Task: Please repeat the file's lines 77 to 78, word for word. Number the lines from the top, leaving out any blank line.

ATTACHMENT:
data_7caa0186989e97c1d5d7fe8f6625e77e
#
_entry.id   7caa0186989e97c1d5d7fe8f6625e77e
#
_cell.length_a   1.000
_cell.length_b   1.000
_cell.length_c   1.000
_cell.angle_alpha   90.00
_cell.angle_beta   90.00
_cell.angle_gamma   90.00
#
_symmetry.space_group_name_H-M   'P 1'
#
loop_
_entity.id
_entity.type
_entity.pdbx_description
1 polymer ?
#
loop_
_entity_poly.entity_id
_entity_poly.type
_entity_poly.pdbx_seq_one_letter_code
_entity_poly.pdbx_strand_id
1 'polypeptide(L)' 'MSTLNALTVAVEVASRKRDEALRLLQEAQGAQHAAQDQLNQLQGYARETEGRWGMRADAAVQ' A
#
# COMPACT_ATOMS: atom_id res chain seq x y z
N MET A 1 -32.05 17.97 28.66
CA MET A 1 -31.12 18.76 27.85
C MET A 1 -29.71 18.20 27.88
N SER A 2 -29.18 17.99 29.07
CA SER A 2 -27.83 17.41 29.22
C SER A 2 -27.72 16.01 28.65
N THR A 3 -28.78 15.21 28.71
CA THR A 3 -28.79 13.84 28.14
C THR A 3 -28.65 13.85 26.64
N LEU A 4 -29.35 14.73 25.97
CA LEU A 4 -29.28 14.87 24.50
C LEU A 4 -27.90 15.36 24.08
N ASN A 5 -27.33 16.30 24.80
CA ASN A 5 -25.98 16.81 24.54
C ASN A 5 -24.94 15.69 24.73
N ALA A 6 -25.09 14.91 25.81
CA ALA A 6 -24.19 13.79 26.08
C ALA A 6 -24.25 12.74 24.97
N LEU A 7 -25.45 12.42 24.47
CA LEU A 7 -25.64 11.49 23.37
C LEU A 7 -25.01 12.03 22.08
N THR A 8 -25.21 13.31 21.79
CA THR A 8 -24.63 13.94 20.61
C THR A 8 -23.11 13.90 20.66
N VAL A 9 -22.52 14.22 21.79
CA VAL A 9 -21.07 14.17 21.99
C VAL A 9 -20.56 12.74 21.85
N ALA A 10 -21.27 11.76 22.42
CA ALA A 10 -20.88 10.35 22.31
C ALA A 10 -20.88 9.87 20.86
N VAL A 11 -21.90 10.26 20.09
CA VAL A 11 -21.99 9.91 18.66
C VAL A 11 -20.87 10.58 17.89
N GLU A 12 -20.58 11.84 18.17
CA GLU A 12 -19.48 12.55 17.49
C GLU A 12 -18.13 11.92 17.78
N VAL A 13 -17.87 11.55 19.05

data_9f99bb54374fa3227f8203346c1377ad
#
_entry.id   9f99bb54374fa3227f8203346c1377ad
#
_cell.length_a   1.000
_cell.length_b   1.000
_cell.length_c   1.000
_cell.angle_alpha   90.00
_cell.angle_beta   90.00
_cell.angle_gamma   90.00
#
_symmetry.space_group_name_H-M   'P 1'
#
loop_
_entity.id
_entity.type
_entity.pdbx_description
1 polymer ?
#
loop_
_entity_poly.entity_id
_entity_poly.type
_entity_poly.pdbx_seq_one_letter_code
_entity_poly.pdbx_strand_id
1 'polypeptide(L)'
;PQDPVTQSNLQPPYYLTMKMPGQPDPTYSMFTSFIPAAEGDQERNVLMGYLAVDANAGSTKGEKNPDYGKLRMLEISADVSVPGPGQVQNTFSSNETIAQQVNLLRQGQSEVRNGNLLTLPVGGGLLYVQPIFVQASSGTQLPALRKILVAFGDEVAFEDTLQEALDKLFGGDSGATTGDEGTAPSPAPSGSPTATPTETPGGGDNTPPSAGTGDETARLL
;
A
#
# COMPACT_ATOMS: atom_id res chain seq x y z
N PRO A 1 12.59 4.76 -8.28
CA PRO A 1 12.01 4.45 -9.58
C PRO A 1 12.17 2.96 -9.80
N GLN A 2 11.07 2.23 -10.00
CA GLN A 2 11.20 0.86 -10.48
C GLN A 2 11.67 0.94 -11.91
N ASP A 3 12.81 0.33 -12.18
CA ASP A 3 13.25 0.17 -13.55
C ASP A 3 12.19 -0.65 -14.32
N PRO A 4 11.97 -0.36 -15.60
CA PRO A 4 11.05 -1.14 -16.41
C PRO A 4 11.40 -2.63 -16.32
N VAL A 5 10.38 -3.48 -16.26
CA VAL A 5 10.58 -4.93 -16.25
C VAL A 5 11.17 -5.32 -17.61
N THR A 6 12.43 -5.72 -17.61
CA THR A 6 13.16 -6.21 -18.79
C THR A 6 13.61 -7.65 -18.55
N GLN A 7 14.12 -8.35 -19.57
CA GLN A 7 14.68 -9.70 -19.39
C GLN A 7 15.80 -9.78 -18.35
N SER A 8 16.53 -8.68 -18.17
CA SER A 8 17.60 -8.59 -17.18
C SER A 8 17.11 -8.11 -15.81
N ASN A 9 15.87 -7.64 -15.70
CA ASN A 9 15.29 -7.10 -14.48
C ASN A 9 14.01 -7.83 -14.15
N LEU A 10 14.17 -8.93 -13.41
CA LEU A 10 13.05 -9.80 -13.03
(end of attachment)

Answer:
#
loop_